Azerbaijan's ruling party won an outright majority in Sunday's election, cementing President Ilham Aliyev's hold on power. But international observers had refused to monitor the vote due to restrictions by authorities.
Elections were held Sunday in oil-rich Azerbaijan for the former Soviet republic's parliament. But international observers stayed away as most opposition parties protested the elections as a farce.
Azeri President Ilham Aliyev's ruling Yeni Azerbaijan (New Azerbaijan) claimed victory in a result that was hardly surprising given the restrictive political climate.
"According to our estimations, Yeni Azerbaijan candidates have been elected ... Exit poll results make us think that Yeni Azerbaijan will have a majority in a new parliament again," the party's executive secretary, Ali Akhmedov, told reporters.
The party had 71 out of 125 seats in the previous parliament, which is elected every five years.
"I think that we'll get not less than 70 seats in a new parliament," Akhmedov said.
The OSCE had refused to monitor the vote after Azerbaijan demanded that it sharply cut the number of observers it fields. It marks the first time since Azerbaijan's post-Soviet independence that the OSCE has not monitored an election in the country.
Ali Kerimli, the leader of Azerbaijan's Popular Front, said his party would not take part because "the country lacks a proper political environment and legal base for conducting a democratic vote."
Fellow opposition party Musavat had also pulled out of the contest. It made its announcement just four days before the vote, after only 24 of the 73 candidates nominated by the opposition party had been allowed to run by authorities.
"We have demanded that the authorities create democratic conditions and equal opportunities for all political forces," Musavat party leader Arif Hajili said.
Election authorities had said it would be too late to take Musavat off the ballot. Some Musavat candidates stayed on the ballot despite the party leadership's decision.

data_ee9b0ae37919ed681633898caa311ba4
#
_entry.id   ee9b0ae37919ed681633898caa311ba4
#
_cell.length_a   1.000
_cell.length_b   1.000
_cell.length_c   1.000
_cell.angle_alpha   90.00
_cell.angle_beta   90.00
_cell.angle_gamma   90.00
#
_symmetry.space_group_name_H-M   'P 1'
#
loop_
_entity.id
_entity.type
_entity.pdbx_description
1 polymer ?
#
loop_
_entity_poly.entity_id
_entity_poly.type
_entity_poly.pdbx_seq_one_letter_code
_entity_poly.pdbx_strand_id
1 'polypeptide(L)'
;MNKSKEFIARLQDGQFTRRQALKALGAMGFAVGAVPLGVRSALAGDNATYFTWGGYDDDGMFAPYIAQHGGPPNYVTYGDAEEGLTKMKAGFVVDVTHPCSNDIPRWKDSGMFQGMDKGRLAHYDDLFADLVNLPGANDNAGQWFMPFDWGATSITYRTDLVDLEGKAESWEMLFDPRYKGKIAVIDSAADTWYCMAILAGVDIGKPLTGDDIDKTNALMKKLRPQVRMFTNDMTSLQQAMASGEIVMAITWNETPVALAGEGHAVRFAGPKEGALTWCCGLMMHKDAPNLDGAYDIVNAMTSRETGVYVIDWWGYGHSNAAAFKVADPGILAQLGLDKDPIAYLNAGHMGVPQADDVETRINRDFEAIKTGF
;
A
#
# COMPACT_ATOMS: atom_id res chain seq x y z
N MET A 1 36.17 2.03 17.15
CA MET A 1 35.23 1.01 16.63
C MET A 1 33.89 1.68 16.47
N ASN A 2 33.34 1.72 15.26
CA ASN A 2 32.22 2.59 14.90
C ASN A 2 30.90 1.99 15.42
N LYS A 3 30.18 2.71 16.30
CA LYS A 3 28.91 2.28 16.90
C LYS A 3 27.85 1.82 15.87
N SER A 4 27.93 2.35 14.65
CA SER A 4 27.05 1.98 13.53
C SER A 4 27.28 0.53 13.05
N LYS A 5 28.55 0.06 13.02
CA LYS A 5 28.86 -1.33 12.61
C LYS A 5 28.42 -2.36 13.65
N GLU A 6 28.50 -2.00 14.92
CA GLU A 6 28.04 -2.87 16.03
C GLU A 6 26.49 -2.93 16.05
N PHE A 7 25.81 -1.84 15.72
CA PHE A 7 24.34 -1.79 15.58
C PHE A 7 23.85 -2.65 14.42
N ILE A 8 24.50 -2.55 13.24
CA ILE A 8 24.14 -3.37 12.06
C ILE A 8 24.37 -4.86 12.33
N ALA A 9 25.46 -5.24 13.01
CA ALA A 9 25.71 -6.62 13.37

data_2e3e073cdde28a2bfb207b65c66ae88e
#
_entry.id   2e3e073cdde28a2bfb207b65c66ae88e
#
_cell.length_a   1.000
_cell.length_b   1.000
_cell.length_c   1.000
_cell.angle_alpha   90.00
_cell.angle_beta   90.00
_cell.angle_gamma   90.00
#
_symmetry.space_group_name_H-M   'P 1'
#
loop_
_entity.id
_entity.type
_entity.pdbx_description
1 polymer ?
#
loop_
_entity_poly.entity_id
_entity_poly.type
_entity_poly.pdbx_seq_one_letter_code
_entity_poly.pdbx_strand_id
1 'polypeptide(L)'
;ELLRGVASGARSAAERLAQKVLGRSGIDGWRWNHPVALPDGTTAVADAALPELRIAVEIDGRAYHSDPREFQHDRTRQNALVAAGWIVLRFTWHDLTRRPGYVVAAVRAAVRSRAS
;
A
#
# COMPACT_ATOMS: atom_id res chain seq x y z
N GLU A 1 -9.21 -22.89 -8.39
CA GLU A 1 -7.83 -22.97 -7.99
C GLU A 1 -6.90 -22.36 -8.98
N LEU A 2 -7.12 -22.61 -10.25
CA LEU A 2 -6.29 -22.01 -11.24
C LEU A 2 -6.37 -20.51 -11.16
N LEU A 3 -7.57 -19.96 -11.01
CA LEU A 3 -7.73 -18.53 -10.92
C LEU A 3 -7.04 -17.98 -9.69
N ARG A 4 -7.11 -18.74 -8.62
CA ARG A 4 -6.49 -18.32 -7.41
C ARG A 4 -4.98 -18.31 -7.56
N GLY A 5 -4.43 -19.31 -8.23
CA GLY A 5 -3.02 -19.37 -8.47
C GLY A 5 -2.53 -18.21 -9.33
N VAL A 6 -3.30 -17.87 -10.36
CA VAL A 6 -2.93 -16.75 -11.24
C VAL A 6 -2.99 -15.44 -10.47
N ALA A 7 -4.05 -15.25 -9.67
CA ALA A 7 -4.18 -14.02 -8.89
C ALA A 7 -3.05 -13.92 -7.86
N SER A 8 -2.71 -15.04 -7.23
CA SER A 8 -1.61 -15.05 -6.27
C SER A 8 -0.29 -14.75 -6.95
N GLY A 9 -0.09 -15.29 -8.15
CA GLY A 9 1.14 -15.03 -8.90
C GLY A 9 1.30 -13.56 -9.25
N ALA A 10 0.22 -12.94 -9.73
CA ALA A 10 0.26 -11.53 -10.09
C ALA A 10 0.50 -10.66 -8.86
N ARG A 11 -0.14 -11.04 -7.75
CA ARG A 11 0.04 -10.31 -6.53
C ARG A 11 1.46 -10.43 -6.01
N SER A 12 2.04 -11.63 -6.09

International rights groups have accused Azerbaijani authorities of limiting dissent.
Aliyev family dynasty
Aliyev inherited leadership of the country following the 2003 death of his father, a former KGB general.
Human Rights Watch (HRW) and Amnesty International have decried the authorities' systematic attacks on opponents in the lead-up to the election.
"At least 20 people are currently imprisoned in the country merely for having challenged the government's policies," London-based Amnesty said in a statement.
Aliyev secured a third consecutive term in polls in 2013, extending his family's decades-long grip on power in the energy-rich Caspian Sea nation of 9.5 million people.
The predominately Muslim country in the South Caucasus lies between Iran and Russia and is a major energy exporter to European countries.
Central Election Commission chief Mazahir Panahov said his agency had not observed any significant flaws during Sunday's ballot. All exit polling, conducted by private local and foreign companies, had indicated a comfortable victory for the ruling party.
jar/jm (AFP, Reuters)